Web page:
I’ve been pondering discipleship for a few weeks now and this past few days at New Wine some thoughts have come to the fore. I’m not sure I have answers but would love a discussion and to hear ideas.
I remember quite clearly the first time I heard the word discipleship. I was a teenager and was listening to someone who was promoting their Bible study course at the church I was attending. I got involved, what transpired was a positive experience for my faith; a weekly look at personal holiness and good behaviour. It helped me iron out some creases that were forming in my life. For a long time that is how I have viewed discipleship but also what I have discovered a lot of popular discipleship material has been about; personal holiness. There is a huge swathe of the church for whom discipleship is about overcoming personal sin and defeating temptation. In this movement, discipleship is about being a better version of oneself. Surely it is something more.
I’m sure it is time to reimagine what we are doing around the area of discipleship. Following Jesus must be about more than directed behavioural change. When we look at the disciples of Jesus they did a lot more than defeat sin. Discipleship must be more than a ‘good living’ movement; more than a drink less, give money, don’t swear movement.
Personal discipleship is an oxymoron.
The phrase ‘personal discipleship’ is confusing. Personal discipleship is an oxymoron. There is nothing personal about following Jesus. If the Jesus you follow is focussed entirely on your personal life then you may be following the wrong guy. In fact, if you are following Jesus to solely focus on self-betterment then he’s going to ruin your plans. Being a disciple of Jesus will always lead to the discipleship of others. It is impossible to truly follow Jesus without it affecting the lives of those around you. If you follow where He is leading it won’t take long to realise that He is leading you to go to other people.
Holiness without mission is not holiness.
In more traditional language we were saved from sin but salvation is much more expansive than this. We are not only saved from sin we are saved for the purposes of holiness. Holiness is a being set aside for God’s purposes and those purposes always involve mission. When we save money we don’t just save it from frivolous waste, we save it for a purpose. Money saved is put to good purpose. Lives saved by God are not just saved from waste but saved for good purpose. Our discipleship relationships and systems must focus on helping people find their fight. As they are set apart who are they set apart for? Who or what has God purposed them to be saved for?
Biblical knowledge is not enough.
Much of our discipleship programme and material has been focussed on helping people know their Bibles. Of course as a church leader I believe this is important but it but one aspect of following Jesus. How are we giving people an opportunity to practice what they are learning. When we teach the principles of Christian community do we also create spaces within which this is modelled. At Hay Hill I recently taught about how to be a welcoming community, but we learned more about community by spending a day together in the park than we did in my 30 minute ramble. Do our small groups, services and discipleship relationships have a practical edge to them? Are we building structures that teach knowledge as well as equipping and releasing people to action?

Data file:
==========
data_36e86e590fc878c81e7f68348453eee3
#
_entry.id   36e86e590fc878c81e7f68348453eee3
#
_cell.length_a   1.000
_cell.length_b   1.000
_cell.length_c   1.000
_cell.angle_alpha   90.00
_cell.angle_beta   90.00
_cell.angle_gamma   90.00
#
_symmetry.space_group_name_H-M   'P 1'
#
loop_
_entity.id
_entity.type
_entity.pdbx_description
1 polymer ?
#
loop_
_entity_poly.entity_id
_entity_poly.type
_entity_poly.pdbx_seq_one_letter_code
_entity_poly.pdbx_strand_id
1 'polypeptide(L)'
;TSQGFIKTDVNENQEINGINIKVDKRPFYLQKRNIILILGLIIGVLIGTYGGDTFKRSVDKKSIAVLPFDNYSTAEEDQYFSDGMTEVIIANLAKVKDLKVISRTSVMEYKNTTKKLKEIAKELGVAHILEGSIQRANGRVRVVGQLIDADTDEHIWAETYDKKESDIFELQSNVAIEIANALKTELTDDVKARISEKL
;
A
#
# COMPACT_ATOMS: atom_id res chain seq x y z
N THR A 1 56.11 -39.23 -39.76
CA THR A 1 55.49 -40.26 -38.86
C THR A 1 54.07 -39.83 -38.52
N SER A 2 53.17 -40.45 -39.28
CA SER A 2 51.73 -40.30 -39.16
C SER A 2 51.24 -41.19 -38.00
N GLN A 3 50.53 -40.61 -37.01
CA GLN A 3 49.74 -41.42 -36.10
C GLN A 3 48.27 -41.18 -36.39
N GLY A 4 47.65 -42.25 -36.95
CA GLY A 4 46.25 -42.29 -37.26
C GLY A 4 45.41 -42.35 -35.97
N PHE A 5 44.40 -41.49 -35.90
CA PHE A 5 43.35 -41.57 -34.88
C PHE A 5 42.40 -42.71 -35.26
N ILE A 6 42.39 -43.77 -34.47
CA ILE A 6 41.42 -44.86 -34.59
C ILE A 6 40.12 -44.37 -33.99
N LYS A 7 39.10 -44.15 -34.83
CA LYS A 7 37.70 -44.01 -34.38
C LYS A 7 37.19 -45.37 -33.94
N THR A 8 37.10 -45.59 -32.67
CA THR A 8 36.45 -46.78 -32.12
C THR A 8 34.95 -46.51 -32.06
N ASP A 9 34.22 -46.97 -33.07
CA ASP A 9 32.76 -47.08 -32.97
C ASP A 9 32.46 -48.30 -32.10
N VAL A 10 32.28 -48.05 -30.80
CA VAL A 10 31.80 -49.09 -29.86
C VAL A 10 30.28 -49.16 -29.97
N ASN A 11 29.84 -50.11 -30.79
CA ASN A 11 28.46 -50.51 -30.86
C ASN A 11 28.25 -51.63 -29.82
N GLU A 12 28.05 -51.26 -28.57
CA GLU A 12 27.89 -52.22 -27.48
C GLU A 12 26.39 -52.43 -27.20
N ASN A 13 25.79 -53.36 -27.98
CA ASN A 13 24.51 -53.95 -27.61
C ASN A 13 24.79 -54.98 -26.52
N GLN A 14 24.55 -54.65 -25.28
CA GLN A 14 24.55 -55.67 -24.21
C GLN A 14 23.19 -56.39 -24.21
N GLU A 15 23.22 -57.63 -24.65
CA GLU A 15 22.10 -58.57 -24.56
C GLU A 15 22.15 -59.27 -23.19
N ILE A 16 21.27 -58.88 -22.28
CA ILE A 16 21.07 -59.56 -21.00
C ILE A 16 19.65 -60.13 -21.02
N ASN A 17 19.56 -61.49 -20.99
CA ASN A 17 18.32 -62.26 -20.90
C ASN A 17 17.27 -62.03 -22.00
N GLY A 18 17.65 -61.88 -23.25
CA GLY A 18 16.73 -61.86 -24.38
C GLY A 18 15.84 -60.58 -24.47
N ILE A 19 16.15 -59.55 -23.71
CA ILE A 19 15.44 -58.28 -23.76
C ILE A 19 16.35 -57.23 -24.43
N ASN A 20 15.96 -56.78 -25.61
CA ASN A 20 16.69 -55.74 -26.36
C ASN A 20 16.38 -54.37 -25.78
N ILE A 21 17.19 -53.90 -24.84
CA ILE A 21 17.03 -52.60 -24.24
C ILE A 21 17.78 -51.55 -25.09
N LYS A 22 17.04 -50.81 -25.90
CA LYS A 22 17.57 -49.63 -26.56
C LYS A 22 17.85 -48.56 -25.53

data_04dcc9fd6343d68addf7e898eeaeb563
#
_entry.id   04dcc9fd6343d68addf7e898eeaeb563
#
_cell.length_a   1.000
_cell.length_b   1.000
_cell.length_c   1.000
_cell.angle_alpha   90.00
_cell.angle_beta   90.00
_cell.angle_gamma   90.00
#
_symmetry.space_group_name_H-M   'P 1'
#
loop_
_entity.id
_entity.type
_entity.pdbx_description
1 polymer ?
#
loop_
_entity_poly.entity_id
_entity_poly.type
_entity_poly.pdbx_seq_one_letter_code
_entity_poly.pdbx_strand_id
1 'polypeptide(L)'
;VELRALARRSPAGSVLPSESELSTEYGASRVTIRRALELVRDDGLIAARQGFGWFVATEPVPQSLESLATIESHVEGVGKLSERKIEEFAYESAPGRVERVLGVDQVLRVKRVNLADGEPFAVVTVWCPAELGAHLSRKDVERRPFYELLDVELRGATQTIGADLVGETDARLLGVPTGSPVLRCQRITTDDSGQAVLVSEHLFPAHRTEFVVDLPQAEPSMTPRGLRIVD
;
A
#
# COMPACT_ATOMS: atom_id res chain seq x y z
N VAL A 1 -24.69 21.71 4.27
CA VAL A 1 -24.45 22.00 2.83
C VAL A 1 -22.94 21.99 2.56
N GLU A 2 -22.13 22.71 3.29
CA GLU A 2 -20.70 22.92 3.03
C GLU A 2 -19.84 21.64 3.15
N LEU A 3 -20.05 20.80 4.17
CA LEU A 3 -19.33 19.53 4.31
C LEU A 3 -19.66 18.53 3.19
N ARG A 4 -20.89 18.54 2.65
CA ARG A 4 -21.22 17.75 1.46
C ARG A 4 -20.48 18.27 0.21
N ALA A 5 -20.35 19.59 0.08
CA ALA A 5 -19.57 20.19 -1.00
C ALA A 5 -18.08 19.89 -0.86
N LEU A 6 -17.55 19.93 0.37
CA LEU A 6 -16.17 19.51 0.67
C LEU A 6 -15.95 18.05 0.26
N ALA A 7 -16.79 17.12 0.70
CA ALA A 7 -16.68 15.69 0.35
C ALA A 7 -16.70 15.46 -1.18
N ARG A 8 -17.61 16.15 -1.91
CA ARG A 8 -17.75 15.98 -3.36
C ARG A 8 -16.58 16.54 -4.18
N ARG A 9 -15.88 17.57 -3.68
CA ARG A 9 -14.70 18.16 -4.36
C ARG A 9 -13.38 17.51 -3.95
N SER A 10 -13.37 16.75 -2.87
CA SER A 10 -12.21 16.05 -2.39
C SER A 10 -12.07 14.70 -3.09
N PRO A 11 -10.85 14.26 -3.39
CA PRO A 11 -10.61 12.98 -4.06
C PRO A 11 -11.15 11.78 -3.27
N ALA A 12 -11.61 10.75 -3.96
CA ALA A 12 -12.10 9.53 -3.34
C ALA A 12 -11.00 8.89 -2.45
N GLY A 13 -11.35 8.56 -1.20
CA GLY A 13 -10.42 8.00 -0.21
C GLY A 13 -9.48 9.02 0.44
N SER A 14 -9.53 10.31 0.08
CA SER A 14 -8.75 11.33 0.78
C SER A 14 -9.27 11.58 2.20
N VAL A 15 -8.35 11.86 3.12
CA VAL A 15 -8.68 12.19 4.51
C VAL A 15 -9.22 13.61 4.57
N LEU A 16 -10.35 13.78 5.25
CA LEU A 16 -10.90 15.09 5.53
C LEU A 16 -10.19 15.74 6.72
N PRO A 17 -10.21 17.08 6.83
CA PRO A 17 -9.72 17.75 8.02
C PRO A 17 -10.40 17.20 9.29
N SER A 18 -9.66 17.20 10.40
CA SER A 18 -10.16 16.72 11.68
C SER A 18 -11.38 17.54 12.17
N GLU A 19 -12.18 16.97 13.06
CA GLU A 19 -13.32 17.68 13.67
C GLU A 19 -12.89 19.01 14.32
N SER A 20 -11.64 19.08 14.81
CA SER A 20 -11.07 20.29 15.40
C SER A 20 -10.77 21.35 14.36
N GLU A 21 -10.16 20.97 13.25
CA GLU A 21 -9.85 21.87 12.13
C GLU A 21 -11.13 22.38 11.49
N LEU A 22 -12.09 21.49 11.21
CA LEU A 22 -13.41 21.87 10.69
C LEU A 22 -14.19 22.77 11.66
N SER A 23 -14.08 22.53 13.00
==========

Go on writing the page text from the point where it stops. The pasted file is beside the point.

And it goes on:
Discipleship doesn’t eventually qualify you for mission, you’re qualified from the start.
Many of the discipleship experiences I have had personally and put in place for others in the past have almost been a conveyor belt model. We assemble people bit by bit, removing the bad, improving some areas and then we release them for mission. The problem is that once you build a culture of discipleship that is self-improvement-focussed it is difficult to suddenly change that to be outward focussed. Mission must be part of our discipleship from day one. That is Jesus model. His teaching was more like a commentary running alongside the lifestyle of mission that the 12 were experiencing. It is much messier to bring people on mission from day one, but it’s the model Jesus used, and it works.
Discipleship reaches further than how to play a church role.
Much of our more intensive discipleship programmes are based around gap years. People come from their context, give up a year to serve and learn in a church setting. Often these are structured around roles within church life e.g. children’s work, worship team etc. They also often focussed on under 25s. I think these are a great thing and regularly encourage people to join them. Anecdotally though, I have seen people who do these roles as training for a full-time employed role in these areas go on to thrive but others struggle to engage what they have learned into their ‘normal job’ once they leave at the end of their year. How are we discipling people for real life? Are we providing missional discipleship that is transferrable to life as a teacher, a dentist, a homemaker or a shop assistant? How do we build discipleship cultures that help people to bring Jesus into their context?
Discipleship is at the core of what it means to be church. Following Jesus into the world and helping others to join you in that is the purpose of the church. Discipleship will send us into areas of our town’s and cities to live and love well. It will impact how we shop and how we eat and what fuel we use. Discipleship will change how we relate to our enemies and our friends. It expansive and all encompassing. I think we need a conversation about how our churches are discipling.
All thoughts, ideas and stories are welcome.